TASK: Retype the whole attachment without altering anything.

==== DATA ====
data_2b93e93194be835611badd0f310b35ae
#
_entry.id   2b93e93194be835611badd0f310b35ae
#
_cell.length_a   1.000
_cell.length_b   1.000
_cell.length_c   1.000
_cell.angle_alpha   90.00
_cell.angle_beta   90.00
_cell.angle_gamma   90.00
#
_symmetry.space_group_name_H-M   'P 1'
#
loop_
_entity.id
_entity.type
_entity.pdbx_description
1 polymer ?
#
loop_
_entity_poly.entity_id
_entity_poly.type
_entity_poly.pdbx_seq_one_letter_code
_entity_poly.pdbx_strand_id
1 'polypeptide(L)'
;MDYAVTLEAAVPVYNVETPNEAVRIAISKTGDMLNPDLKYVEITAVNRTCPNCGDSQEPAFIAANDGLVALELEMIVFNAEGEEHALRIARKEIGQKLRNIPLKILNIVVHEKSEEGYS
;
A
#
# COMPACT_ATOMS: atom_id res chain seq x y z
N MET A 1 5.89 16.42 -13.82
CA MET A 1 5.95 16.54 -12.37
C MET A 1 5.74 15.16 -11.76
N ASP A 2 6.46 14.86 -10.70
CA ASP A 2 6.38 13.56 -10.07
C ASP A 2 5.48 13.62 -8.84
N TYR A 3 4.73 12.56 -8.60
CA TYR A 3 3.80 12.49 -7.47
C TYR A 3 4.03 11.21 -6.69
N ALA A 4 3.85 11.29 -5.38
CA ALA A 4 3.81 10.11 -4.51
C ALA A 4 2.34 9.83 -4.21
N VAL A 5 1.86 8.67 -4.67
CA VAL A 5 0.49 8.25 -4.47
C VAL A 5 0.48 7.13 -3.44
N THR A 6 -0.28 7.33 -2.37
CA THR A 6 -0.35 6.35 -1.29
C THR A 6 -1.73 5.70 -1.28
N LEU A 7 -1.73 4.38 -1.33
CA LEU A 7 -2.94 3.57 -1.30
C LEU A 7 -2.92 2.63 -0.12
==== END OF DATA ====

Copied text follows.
data_2b93e93194be835611badd0f310b35ae
#
_entry.id   2b93e93194be835611badd0f310b35ae
#
_cell.length_a   1.000
_cell.length_b   1.000
_cell.length_c   1.000
_cell.angle_alpha   90.00
_cell.angle_beta   90.00
_cell.angle_gamma   90.00
#
_symmetry.space_group_name_H-M   'P 1'
#
loop_
_entity.id
_entity.type
_entity.pdbx_description
1 polymer ?
#
loop_
_entity_poly.entity_id
_entity_poly.type
_entity_poly.pdbx_seq_one_letter_code
_entity_poly.pdbx_strand_id
1 'polypeptide(L)'
;MDYAVTLEAAVPVYNVETPNEAVRIAISKTGDMLNPDLKYVEITAVNRTCPNCGDSQEPAFIAANDGLVALELEMIVFNAEGEEHALRIARKEIGQKLRNIPLKILNIVVHEKSEEGYS
;
A
#
# COMPACT_ATOMS: atom_id res chain seq x y z
N MET A 1 5.89 16.42 -13.82
CA MET A 1 5.95 16.54 -12.37
C MET A 1 5.74 15.16 -11.76
N ASP A 2 6.46 14.86 -10.70
CA ASP A 2 6.38 13.56 -10.07
C ASP A 2 5.48 13.62 -8.84
N TYR A 3 4.73 12.56 -8.60
CA TYR A 3 3.80 12.49 -7.47
C TYR A 3 4.03 11.21 -6.69
N ALA A 4 3.85 11.29 -5.38
CA ALA A 4 3.81 10.11 -4.51
C ALA A 4 2.34 9.83 -4.21
N VAL A 5 1.86 8.67 -4.67
CA VAL A 5 0.49 8.25 -4.47
C VAL A 5 0.48 7.13 -3.44
N THR A 6 -0.28 7.33 -2.37
CA THR A 6 -0.35 6.35 -1.29
C THR A 6 -1.73 5.70 -1.28
N LEU A 7 -1.73 4.38 -1.33
CA LEU A 7 -2.94 3.57 -1.30
C LEU A 7 -2.92 2.63 -0.12